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European languages circa 600AD


Ivanhoe

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Aside from the typo, an interesting graphic. Interesting to see those small little pockets of differential languages such as Burgungian.

 

 

 

396720296_818383960290763_1612841114996018721_n.jpg

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3 hours ago, futon said:

Gothic sounds neat. Intetesting how its last years in Spain as a church language given its origins Denmark, along with the rest of Goth people history.

Though it's not labeled, you'll find Crimean Gothic on the map, too, which may have lasted into the 17th or 18th century.

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59 minutes ago, sunday said:

Romance languages were Latin-based. Probably Latin only survived by then in monasteries and the like, in the written form, and was spoken in Catholic ceremonies.

 By 600 AD already Latin vanished? It seems a very short time.

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8 minutes ago, lucklucky said:

 By 600 AD already Latin vanished? It seems a very short time.

Rome fell in 476 AD. One hundred years, without mass media nor printing press, is a long time for a spoken language to evolve.

Edited by sunday
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30 minutes ago, BansheeOne said:

Though it's not labeled, you'll find Crimean Gothic on the map, too, which may have lasted into the 17th or 18th century.

Almost made to the safety net times where endangered languages get put on life support programs. 

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3 hours ago, lucklucky said:

 By 600 AD already Latin vanished? It seems a very short time.

Step from 'dialect' to 'language' is a fluid one, but we do know from historical sources that by 800AD, classical Latin was incomprehensible for regular churchgoers in France. Doesn't seem implausible that Italian and French Romance dialects would have diverged considerably by 600AD.

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6 hours ago, lucklucky said:

 By 600 AD already Latin vanished? It seems a very short time.

They all moved to Latin America. 

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4 hours ago, Yama said:

Step from 'dialect' to 'language' is a fluid one, but we do know from historical sources that by 800AD, classical Latin was incomprehensible for regular churchgoers in France. Doesn't seem implausible that Italian and French Romance dialects would have diverged considerably by 600AD.

My idea was precisely the Church the masses were in Latin. By France i think it would depend in what part of it. 

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22 hours ago, Ivanhoe said:

Aside from the typo, an interesting graphic. Interesting to see those small little pockets of differential languages such as Burgungian.

396720296_818383960290763_1612841114996018721_n.jpg

Comment on the Fennoscandian region. It's not too bad, though as the author himself noted, it has errors:

-At around that time, Saami language was spoken much southern in Finland, and much to the east in Karelia, than shown on the map. Saami toponomy has been found in almost all of Finland, and in the east all the way to Dvina river. On the other hand, in Scandinavia, Saami language probably did not extend that far South.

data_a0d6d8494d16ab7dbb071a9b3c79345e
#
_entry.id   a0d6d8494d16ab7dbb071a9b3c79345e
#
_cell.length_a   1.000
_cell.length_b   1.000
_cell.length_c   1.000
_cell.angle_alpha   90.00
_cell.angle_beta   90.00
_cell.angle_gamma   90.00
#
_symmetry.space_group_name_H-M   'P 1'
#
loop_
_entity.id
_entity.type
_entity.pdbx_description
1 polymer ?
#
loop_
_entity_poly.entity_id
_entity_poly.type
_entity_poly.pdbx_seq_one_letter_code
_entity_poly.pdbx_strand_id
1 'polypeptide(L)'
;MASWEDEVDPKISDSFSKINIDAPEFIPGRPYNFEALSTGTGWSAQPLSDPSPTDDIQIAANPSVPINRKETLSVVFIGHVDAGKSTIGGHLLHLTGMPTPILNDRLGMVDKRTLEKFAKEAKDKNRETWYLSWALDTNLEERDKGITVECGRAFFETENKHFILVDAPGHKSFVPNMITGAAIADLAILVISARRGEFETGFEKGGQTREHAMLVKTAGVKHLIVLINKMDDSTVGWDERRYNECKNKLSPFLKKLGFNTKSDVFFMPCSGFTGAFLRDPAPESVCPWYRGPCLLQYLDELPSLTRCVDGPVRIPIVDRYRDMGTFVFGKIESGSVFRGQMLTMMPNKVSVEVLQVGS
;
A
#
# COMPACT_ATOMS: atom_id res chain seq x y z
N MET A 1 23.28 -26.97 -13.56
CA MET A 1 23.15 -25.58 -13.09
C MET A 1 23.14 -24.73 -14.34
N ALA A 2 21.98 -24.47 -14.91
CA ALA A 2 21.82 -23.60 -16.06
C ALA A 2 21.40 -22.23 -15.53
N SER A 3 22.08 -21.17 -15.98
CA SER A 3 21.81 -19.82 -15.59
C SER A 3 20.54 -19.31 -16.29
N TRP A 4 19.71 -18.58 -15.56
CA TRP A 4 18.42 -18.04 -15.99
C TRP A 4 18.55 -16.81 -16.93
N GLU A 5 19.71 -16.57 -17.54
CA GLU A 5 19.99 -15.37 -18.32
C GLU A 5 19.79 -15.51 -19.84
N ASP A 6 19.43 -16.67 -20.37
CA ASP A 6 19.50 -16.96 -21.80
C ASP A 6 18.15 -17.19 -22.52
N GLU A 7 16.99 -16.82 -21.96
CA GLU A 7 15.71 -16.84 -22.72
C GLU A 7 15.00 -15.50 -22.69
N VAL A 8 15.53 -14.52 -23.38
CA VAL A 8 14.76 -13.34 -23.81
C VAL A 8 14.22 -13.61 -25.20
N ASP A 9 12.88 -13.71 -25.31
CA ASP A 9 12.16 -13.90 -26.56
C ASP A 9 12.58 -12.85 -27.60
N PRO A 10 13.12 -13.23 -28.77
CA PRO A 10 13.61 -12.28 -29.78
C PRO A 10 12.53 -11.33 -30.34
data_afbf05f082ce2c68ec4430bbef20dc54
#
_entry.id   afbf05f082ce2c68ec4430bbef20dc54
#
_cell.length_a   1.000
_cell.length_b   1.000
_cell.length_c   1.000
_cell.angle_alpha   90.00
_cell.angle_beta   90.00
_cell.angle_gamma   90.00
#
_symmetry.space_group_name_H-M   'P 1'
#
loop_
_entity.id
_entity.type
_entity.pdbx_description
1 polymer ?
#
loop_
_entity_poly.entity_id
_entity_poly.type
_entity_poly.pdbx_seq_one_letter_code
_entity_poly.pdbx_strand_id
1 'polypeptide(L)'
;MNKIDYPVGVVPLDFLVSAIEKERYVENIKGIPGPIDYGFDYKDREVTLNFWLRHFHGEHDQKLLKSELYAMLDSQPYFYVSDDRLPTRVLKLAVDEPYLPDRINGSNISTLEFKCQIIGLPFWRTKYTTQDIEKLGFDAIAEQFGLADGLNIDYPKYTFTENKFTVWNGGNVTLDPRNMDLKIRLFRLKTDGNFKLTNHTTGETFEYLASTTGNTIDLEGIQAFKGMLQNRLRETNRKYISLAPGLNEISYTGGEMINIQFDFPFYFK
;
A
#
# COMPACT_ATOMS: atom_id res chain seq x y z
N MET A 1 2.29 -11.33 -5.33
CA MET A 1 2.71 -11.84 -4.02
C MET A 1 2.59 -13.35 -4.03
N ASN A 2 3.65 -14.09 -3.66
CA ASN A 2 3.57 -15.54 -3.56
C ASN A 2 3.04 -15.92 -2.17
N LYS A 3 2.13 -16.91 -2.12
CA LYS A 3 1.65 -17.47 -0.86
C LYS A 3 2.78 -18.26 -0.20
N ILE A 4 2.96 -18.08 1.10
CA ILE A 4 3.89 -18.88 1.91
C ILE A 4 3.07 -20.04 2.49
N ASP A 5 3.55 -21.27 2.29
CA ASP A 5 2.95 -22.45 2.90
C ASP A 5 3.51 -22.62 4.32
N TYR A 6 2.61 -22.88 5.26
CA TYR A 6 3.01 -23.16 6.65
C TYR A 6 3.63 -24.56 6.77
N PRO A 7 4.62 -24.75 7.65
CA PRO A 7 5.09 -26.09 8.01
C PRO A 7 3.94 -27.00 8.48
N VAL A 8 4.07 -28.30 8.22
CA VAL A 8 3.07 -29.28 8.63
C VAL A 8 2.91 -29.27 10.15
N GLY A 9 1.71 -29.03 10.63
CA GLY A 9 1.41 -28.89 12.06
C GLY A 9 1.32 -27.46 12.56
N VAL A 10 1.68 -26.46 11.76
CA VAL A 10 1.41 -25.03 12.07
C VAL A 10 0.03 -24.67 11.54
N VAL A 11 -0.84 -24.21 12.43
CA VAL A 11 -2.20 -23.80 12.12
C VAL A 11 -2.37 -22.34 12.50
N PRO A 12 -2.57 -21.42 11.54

-on similar vein, "North Finnic" language region as shown is somewhat too large. See this map for latest research on the subject:

Suomi7.jpg

Though, it must be noted that this map only depicts the areas where current Baltic Finnish language group was born. Closely related, but since disappeared, "sister dialects" of Finnic languages were probably spoken outside that area, including Karelia. It's noteworthy that no Saami toponomy is known from Karelian Isthmus, indicating that Finnic presence there is very ancient.

-Åland was likely Germanic at that time, as was Southwestern Finnish coast.

-Paleo-Lappish (a non-Uralic language of unknown origin) may still have been spoken somewhere at 600AD. 

-regarding Baltic languages - see this map of Baltic toponymy. Of course, by 600AD Germanic languages may have already replaced westernmost Baltic languages.

320px-Balti%C5%A1kos_kilm%C4%97s_vandenv

 

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5 hours ago, Yama said:

Comment on the Fennoscandian region. It's not too bad, though as the author himself noted, it has errors:

-At around that time, Saami language was spoken much southern in Finland, and much to the east in Karelia, than shown on the map. Saami toponomy has been found in almost all of Finland, and in the east all the way to Dvina river. On the other hand, in Scandinavia, Saami language probably did not extend that far South.

-on similar vein, "North Finnic" language region as shown is somewhat too large. See this map for latest research on the subject:

Suomi7.jpg

Though, it must be noted that this map only depicts the areas where current Baltic Finnish language group was born. Closely related, but since disappeared, "sister dialects" of Finnic languages were probably spoken outside that area, including Karelia. It's noteworthy that no Saami toponomy is known from Karelian Isthmus, indicating that Finnic presence there is very ancient.

-Åland was likely Germanic at that time, as was Southwestern Finnish coast.

-Paleo-Lappish (a non-Uralic language of unknown origin) may still have been spoken somewhere at 600AD. 

-regarding Baltic languages - see this map of Baltic toponymy. Of course, by 600AD Germanic languages may have already replaced westernmost Baltic languages.

320px-Balti%C5%A1kos_kilm%C4%97s_vandenv

 

Some areas to the west, especially the current East Prussia, should have been populated by Old Prussians, before the conquest of the Teutonic Order.

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